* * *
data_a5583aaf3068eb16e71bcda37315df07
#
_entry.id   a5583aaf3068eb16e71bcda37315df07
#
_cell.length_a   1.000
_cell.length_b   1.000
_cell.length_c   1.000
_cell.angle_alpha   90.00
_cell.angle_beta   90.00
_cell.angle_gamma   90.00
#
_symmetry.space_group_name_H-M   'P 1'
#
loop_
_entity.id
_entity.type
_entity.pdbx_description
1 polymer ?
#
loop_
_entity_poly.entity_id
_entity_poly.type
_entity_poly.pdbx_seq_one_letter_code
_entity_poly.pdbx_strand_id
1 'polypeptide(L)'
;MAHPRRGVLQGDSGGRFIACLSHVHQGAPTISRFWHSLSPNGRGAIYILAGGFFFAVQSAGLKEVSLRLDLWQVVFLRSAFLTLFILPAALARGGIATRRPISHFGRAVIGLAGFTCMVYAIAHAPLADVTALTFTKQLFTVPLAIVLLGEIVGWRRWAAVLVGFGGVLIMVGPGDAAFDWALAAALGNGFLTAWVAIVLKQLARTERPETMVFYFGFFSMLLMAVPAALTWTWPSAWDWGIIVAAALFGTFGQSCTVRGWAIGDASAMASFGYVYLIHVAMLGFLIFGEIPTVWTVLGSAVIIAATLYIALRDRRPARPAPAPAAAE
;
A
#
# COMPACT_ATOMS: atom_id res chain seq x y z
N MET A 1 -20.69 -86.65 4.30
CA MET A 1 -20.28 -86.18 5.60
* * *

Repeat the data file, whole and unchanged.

data_a5583aaf3068eb16e71bcda37315df07
#
_entry.id   a5583aaf3068eb16e71bcda37315df07
#
_cell.length_a   1.000
_cell.length_b   1.000
_cell.length_c   1.000
_cell.angle_alpha   90.00
_cell.angle_beta   90.00
_cell.angle_gamma   90.00
#
_symmetry.space_group_name_H-M   'P 1'
#
loop_
_entity.id
_entity.type
_entity.pdbx_description
1 polymer ?
#
loop_
_entity_poly.entity_id
_entity_poly.type
_entity_poly.pdbx_seq_one_letter_code
_entity_poly.pdbx_strand_id
1 'polypeptide(L)'
;MAHPRRGVLQGDSGGRFIACLSHVHQGAPTISRFWHSLSPNGRGAIYILAGGFFFAVQSAGLKEVSLRLDLWQVVFLRSAFLTLFILPAALARGGIATRRPISHFGRAVIGLAGFTCMVYAIAHAPLADVTALTFTKQLFTVPLAIVLLGEIVGWRRWAAVLVGFGGVLIMVGPGDAAFDWALAAALGNGFLTAWVAIVLKQLARTERPETMVFYFGFFSMLLMAVPAALTWTWPSAWDWGIIVAAALFGTFGQSCTVRGWAIGDASAMASFGYVYLIHVAMLGFLIFGEIPTVWTVLGSAVIIAATLYIALRDRRPARPAPAPAAAE
;
A
#
# COMPACT_ATOMS: atom_id res chain seq x y z
N MET A 1 -20.69 -86.65 4.30
CA MET A 1 -20.28 -86.18 5.60